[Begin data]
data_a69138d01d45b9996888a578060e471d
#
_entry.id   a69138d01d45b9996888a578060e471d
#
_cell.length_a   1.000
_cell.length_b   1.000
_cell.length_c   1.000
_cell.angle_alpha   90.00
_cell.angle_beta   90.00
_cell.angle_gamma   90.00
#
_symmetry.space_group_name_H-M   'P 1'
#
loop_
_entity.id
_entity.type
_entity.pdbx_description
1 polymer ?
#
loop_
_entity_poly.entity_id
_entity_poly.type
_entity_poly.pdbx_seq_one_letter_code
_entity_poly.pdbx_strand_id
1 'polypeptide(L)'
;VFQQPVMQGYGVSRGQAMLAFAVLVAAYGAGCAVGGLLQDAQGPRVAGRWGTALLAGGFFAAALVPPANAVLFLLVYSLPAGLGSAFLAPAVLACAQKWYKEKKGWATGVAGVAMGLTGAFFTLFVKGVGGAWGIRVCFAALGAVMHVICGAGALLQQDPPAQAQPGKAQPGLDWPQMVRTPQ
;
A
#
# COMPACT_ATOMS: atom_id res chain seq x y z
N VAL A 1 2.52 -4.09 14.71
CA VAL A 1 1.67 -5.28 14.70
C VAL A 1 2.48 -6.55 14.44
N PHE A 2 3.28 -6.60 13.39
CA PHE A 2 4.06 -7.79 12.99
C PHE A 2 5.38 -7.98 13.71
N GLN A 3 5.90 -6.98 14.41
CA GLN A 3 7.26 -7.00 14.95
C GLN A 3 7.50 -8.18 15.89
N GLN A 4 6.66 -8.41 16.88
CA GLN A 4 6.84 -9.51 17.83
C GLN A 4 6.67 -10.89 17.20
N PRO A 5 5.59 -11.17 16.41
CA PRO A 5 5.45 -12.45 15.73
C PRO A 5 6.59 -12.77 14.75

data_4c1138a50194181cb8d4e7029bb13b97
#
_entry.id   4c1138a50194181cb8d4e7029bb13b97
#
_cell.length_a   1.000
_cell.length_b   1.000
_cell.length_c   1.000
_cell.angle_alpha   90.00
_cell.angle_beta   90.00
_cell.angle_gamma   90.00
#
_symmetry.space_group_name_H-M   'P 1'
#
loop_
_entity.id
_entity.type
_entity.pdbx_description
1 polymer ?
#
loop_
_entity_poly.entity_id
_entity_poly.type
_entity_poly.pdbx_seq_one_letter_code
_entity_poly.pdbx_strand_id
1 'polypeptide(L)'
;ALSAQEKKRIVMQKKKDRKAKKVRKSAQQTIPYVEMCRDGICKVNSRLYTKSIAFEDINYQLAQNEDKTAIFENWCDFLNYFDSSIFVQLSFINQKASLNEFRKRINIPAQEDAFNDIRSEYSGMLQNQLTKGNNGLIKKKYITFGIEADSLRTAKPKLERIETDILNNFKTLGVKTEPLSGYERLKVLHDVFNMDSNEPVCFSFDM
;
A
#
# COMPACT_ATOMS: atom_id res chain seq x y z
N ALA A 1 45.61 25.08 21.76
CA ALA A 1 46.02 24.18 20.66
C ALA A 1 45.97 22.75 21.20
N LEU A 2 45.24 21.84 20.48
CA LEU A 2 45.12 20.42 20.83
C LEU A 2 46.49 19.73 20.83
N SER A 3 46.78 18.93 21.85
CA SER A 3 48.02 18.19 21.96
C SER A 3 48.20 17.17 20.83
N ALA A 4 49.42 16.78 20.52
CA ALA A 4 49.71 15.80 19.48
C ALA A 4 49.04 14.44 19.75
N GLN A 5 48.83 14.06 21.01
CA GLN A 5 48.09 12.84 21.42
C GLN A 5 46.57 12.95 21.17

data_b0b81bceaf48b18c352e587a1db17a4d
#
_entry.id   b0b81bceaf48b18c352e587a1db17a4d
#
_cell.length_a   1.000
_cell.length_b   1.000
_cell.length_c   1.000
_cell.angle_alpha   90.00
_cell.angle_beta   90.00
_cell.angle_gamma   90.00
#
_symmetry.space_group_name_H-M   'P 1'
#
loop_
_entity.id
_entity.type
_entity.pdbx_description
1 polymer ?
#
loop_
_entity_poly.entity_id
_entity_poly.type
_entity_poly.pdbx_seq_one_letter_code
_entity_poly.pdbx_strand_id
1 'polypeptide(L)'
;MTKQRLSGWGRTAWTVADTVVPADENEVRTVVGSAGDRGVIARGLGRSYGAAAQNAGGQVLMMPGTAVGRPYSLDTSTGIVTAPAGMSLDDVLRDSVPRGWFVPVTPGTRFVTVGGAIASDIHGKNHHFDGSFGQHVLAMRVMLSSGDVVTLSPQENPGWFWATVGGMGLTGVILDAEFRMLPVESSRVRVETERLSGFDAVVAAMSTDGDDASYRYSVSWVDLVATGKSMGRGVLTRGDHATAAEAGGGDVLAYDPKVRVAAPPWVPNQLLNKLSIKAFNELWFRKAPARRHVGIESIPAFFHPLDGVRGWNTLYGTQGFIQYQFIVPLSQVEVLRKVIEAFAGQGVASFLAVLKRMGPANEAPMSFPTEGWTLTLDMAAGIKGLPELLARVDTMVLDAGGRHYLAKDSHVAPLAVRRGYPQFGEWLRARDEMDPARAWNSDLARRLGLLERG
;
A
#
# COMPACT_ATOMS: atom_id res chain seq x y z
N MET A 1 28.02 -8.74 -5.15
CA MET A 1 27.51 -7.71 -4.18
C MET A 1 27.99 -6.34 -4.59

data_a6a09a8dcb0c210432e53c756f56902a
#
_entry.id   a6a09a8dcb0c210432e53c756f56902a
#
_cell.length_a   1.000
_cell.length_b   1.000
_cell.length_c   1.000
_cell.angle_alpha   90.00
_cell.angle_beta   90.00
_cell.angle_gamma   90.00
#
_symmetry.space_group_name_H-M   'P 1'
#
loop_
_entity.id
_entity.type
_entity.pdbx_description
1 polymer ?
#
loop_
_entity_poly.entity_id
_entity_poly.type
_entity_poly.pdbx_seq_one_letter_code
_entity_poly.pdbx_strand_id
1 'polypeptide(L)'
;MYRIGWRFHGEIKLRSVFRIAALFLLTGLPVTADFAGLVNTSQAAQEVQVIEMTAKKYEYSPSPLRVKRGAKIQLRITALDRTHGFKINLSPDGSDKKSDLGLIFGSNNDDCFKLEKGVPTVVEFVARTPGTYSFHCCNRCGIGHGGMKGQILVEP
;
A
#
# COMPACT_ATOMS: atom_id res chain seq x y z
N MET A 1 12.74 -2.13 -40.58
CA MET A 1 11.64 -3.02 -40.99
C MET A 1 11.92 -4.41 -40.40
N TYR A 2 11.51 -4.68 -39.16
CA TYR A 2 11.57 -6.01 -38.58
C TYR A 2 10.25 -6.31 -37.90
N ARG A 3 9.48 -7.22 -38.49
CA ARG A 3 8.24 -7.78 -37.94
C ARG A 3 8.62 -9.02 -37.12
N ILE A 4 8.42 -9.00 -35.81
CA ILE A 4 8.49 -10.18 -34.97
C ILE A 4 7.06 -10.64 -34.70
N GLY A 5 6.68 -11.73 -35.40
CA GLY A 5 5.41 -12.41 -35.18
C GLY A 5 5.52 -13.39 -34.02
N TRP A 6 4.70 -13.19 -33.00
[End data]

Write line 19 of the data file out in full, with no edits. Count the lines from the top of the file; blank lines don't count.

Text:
#